Thamayanthi Naidu Manoharan*
Senior Physiotherapist, Diamagnetic Physio Centre, Malaysia, Asia
*Corresponding Author: Thamayanthi Naidu Manoharan, Senior Physiotherapist, Diamagnetic Physio Centre, Malaysia, Asia.
Received: January 09, 2020; Published: January 20, 2020
Postural Control is an ability to maintain the body ‘s Centre of Gravity (COG) within the limits of stability as determined by base of support. The was differences of motor control of activities of daily living such as walking and lifting of a healthy individuals compared to LBP patients. It was proven that LBP patients may have impaired control over trunk posture and movement. Dynamic control is important in many functional tasks as it required integration of appropriate levels of proprioception, range of motion, and strength .
Patients with Chronic Low Back Pain (CLBP) presents with paraspinals and other trunk muscle weakness and reduce in coordination of lower back muscle. Thus, this reduction in muscular strength and coordination affects postural stability, balance and neuromuscular control in patients with CLBP.‘ Leinonen reports that delayed response of trunk muscles could be related to inaccurate information processing from higher centers of the central nervous system related to motor control. Individuals with low back pain have longer reflex latencies compared to healthy people as there are delayed response of stimulus of the muscle and reflex during sudden load response. These longer latencies is a pre-existing risk factor that could affect the balance of trunk of CLBP patients. Additionally, the absence of visual feedback, poorer balance performance has been associated with longer onset times of the trunk muscles. There was increased displacement of the centre of pressure while standing upright and greater medial – lateral postural sway for individuals with CLBP as they present with balance deficits .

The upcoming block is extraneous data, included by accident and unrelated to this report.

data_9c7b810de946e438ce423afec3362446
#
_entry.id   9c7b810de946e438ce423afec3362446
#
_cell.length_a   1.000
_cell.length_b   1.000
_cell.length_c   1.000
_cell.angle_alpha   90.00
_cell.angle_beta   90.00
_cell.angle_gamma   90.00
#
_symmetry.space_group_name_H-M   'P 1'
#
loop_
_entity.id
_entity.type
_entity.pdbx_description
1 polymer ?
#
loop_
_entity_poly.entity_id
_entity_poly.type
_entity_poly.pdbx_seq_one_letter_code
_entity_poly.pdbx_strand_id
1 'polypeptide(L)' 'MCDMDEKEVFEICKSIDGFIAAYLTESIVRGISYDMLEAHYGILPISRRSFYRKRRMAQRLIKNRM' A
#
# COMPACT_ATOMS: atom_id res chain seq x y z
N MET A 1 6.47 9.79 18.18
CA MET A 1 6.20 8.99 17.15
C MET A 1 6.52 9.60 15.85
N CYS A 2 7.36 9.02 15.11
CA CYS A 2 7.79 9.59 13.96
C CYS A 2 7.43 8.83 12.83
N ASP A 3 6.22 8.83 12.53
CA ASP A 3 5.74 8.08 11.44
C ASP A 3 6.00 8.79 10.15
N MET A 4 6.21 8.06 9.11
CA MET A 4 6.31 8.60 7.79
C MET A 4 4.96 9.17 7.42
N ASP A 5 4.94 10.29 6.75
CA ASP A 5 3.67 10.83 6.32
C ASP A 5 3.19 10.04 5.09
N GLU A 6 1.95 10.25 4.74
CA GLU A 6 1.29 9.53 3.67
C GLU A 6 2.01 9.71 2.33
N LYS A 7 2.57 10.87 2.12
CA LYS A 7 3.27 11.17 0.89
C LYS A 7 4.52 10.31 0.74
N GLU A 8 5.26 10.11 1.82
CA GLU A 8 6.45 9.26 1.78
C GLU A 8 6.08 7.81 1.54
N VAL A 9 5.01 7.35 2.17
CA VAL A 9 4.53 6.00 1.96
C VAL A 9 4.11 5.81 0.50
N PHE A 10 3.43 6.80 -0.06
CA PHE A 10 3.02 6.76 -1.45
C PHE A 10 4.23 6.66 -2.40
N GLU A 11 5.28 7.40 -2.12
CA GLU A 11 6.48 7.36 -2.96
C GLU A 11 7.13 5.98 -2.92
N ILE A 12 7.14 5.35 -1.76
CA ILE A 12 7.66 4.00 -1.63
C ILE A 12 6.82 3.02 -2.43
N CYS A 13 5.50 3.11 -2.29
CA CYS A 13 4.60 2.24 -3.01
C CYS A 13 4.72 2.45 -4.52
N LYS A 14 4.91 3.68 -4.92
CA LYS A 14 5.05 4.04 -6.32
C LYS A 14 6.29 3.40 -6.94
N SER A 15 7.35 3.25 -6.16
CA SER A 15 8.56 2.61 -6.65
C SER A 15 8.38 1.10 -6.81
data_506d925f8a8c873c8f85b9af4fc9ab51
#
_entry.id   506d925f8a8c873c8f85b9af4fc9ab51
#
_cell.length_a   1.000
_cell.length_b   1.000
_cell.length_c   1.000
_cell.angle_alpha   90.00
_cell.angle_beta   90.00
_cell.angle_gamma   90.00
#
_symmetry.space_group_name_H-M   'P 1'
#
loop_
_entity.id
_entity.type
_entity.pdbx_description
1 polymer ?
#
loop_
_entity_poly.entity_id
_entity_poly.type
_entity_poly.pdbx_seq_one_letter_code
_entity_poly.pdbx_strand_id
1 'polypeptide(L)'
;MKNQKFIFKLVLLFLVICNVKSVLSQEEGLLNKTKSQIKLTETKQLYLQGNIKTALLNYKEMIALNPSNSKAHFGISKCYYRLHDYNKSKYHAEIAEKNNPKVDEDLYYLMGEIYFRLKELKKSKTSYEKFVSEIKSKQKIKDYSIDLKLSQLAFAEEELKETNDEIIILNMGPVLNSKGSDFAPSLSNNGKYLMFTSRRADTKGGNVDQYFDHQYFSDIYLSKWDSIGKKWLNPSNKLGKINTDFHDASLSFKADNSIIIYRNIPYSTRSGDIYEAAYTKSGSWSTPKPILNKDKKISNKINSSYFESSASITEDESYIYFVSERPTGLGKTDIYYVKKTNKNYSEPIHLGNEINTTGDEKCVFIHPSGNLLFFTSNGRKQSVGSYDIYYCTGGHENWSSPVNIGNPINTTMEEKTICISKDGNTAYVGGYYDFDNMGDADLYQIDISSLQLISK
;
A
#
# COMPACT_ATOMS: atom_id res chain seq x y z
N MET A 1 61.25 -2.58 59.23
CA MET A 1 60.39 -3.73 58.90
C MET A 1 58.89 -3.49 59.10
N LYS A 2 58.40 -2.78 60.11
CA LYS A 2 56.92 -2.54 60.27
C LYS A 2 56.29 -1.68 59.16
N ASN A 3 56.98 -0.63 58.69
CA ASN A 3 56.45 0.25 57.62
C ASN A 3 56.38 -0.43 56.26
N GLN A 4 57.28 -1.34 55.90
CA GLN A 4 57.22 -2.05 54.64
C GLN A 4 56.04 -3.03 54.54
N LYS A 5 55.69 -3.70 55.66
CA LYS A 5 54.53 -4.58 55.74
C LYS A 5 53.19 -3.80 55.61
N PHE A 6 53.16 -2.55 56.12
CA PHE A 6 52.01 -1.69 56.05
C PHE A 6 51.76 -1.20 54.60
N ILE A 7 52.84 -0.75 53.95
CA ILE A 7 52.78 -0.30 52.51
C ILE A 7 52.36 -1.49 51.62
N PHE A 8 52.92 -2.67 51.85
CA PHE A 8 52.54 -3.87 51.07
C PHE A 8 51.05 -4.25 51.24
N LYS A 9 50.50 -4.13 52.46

Citation: Thamayanthi Naidu Manoharan. "Correlation Between Impaired Postural Control and Balance of Trunk in Chronic Low Back Pain Patients".Acta Scientific Orthopaedics 3.2 (2020): 01-02.
Copyright: © 2020 Thamayanthi Naidu Manoharan. This is an open-access article distributed under the terms of the Creative Commons Attribution License, which permits unrestricted use, distribution, and reproduction in any medium, provided the original author and source are credited.